Public Archaeology of the Wider Arb

By Hana Horiuchi, Sachit Mallya, and Scout Riley

The Importance of Public Archaeology

Public archaeology revolves around the idea of using inventive techniques to involve and inform the general public about archaeological processes. Within the umbrella term of public archaeology, are some main subcategories like cultural resource management (CRM), Cultural Heritage Management (CHM), and educational archaeology. It is crucial to inform the public about the uses of archaeology as there are many ways the public can beneficially employ archaeological findings and techniques in their own lives (Society for American Archaeology). Through the use of archaeology, we are able to discern how our society functions through a more concrete understanding of our history. Furthermore, we can utilize archaeology to alleviate other dilemmas like political disputes or sustainability. However, due to an inadequacy in the accessibility of relatable archaeological works, the general public would find it quite difficult to constructively interact with technical, academic archaeology. In fact, most academic archaeology is technical to the point it becomes unapproachable to the average reader. Hence, through a combination of modern digital and physical methods, we will establish a strong foundation for accessible archaeology in the Arb to appeal to a wider audience. By creating engaging public archaeology in the Arb, we hope to locally bridge the gap between the general public and academic archaeology.

Public Archaeology in the Cowling Arboretum 

Archaeology in the Arb is especially important due to the elusive nature of many of the sites of interest. Areas such as the Quarry Site and the Millpond Dike do not have a documented history, and so the physical sites are essentially the only way to gain insight into the nature of the sites and what purpose they served. Educating the public about sites that are not represented by a documentary record is important for the preservation of history that is relevant to the Cowling Arboretum, and the greater area of Southern Minnesota. 

How We Plan to Utilize Public Archaeology

Renfrew and Bahn define public archaeology as the acceptance that the public and therefore both national and regional governments have a responsibility to avoid unnecessary destruction of heritage (Renfrew & Bahn 1996). Oftentimes, the destruction of a site occurs because the public is unaware that it holds any archaeological significance. Without context or demarcating features, a pile of rubble seems unimportant; there is no apparent reason to treat it with caution. Through the course of this term, we have learned that there are many sites around campus that appear insignificant at face value, but carry rich archaeological history. We attempt to create greater awareness of the archaeological significance of these sites around campus in order to aid in thier preservation. We also want to better publicize campus history and share what we learned with our peers and others around campus. Our approach to public archaeology comes in two parts: physical and digital. 

Our physical aspect of public archaeology are signs that will be strategically placed in the Cowling Arboretum at the sites of interest. We believe that signage is the most effective way to inform people of the archaeological sites they encounter across campus and in the arb. We plan for these signs to be placed along main paths, well frequented by students, faculty, professors, and Northfield residents, positioned for maximum interaction. The signs themselves are both visual and informative. We worked within the confines of a pre-designated arb sign template, which dictated a general layout for information and images. The text is concise and engaging, written for a wide variety of readerships, ranging from casual passersby to archaeology professors. The images break up the text and provide visual context. On the right of every sign is a map of the Cowling Arboretum. These maps allow passersby to put the site’s location into the context of the rest of the Arboretum, familiarizing them with the site. There are also scannable QR codes in the top right of each sign, a source of more information for those interested.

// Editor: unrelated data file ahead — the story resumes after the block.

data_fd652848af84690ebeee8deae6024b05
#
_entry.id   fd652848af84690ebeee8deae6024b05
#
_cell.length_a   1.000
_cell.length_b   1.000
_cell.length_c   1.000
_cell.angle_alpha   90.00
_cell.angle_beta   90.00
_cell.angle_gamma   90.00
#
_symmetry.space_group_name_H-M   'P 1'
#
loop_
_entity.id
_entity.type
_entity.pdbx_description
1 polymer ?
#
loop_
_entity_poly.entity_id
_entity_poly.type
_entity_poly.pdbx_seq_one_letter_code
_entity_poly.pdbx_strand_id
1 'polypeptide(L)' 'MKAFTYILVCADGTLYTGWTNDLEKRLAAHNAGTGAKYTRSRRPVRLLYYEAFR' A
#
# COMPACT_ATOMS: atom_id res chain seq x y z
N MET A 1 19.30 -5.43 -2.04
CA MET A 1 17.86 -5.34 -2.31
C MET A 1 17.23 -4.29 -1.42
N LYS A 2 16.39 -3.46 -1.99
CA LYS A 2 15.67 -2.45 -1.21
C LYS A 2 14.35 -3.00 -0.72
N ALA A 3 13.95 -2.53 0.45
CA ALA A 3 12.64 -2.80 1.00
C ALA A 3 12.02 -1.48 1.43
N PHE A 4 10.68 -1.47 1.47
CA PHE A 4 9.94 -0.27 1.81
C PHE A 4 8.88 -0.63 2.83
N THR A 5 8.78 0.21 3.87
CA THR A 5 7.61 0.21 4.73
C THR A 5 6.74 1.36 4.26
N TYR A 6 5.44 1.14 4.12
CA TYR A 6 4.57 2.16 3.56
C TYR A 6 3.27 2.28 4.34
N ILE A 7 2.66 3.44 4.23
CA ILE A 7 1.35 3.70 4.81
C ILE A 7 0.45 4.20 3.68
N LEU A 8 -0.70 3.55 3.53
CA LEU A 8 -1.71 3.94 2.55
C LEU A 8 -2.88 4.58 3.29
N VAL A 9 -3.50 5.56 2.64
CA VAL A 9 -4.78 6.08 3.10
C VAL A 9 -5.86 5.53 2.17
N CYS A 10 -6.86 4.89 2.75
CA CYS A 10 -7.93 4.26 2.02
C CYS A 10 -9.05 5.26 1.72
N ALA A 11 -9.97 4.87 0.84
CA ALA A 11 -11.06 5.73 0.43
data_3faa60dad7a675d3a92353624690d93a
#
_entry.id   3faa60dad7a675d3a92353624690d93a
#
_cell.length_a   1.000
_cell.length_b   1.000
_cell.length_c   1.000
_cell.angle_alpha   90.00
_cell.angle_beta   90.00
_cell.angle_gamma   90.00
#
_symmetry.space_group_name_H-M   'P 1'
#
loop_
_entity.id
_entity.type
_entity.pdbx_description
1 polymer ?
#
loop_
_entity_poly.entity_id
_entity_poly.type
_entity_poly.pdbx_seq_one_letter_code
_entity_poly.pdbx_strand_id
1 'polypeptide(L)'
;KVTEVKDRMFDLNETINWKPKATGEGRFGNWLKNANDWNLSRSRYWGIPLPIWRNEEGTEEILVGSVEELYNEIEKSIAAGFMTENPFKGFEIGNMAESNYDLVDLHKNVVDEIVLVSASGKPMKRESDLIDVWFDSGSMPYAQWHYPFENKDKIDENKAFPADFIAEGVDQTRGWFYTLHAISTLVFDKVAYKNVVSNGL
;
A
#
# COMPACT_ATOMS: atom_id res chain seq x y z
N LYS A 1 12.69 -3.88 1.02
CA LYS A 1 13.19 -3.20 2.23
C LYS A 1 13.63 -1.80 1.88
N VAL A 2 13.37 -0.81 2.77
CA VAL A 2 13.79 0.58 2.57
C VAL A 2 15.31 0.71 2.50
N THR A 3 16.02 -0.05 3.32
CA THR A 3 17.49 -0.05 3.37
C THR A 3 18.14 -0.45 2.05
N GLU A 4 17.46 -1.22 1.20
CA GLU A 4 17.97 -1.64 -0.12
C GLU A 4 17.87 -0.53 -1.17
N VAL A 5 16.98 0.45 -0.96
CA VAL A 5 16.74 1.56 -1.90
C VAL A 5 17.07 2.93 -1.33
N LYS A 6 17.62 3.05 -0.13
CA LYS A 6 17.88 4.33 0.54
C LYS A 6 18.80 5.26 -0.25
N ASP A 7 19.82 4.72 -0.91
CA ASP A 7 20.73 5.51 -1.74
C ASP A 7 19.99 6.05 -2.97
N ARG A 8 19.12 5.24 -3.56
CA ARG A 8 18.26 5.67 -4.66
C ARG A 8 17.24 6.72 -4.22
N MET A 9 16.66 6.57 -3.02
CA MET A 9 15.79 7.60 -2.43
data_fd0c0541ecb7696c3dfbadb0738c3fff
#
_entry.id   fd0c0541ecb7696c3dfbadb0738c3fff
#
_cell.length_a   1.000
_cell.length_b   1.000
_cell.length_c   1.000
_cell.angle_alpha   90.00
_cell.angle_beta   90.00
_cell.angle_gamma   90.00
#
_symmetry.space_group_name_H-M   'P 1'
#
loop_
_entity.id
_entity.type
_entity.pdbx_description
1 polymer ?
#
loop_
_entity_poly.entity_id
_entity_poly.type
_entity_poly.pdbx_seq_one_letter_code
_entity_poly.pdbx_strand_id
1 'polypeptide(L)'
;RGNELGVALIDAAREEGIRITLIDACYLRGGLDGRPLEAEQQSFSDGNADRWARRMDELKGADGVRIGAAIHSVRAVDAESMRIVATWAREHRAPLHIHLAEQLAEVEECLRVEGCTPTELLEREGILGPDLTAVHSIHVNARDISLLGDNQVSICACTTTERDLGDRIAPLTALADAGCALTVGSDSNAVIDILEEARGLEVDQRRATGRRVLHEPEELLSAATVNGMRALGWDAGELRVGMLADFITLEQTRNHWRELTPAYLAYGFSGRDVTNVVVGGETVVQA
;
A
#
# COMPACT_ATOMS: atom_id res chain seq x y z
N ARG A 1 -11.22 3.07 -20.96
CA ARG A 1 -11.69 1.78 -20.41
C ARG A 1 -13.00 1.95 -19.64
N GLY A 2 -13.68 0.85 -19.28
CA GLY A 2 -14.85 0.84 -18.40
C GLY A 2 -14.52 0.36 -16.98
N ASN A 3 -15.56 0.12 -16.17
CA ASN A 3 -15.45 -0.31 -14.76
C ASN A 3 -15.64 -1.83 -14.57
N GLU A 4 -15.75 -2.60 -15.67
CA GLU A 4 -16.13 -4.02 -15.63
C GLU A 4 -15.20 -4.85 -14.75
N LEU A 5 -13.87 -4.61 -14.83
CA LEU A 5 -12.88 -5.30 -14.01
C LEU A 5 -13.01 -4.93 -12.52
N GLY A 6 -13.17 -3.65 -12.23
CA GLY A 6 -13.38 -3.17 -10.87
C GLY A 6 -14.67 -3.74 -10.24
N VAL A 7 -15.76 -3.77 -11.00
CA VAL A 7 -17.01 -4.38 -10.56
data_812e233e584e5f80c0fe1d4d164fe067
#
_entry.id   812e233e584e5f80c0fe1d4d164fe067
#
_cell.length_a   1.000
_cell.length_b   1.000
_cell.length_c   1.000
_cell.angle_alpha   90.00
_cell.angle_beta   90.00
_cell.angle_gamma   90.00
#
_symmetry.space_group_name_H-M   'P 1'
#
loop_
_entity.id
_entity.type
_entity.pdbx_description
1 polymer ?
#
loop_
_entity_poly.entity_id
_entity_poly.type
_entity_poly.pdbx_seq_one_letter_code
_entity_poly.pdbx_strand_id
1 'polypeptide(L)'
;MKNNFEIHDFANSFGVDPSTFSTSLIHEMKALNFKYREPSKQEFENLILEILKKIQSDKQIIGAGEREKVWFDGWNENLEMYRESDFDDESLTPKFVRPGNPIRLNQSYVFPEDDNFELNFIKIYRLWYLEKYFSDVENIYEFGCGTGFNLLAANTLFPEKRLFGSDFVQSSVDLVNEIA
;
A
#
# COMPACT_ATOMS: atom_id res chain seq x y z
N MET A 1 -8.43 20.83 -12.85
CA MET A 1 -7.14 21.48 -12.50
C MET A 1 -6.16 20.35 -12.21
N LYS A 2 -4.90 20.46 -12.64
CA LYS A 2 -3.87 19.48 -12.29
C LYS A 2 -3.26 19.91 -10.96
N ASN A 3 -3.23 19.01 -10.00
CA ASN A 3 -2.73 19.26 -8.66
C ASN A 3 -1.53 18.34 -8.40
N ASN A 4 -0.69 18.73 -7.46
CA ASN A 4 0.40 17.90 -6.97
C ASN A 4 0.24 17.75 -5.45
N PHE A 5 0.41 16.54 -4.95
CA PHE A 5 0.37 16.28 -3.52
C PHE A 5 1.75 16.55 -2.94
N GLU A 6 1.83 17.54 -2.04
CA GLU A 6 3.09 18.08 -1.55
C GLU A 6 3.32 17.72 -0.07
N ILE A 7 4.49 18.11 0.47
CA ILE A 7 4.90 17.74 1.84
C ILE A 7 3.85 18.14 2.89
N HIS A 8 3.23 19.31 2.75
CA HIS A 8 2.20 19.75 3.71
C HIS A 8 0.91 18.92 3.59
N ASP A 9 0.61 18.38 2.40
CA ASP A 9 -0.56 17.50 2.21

The digital aspect of our project is adding to the Cowling Arboretum website. While our Archaeology in the Cowling Arboretum website details many of the archaeological sites that have been previously excavated in the Arb, it is not publicized much outside of ARCN 246 (the Archaeological Method & Lab class). The Arb website, a subsect of the Carleton website, is a much more frequented platform and thus more effective for the purposes of public archaeology. While we are not yet able to add the information to the Arb website, the content we intend to post to the website can be viewed at our Archaeological Site Information Page. While the information on these web pages is similar to the information on the signs, the readership is different. People visiting the Cowling Arboretum website are likely either Carleton students, professors, faculty, or family members. Since these people are likely coming to the website with the intent to learn more about some facet of Carleton, our entries on this web page as compared to the signs are slightly more informative and detailed.

We hope that the combination of this information in both a digital and physical manner will provide these sites greater publicity.

References

Renfrew, C., & Bahn, P. G. (1996). Archaeology: Theories, methods, and practice. London: Thames and Hudson.

What is Public Archaeology? Society for American Archaeology. (n.d.). https://www.saa.org/education-outreach/public-outreach/what-is-public-archaeology.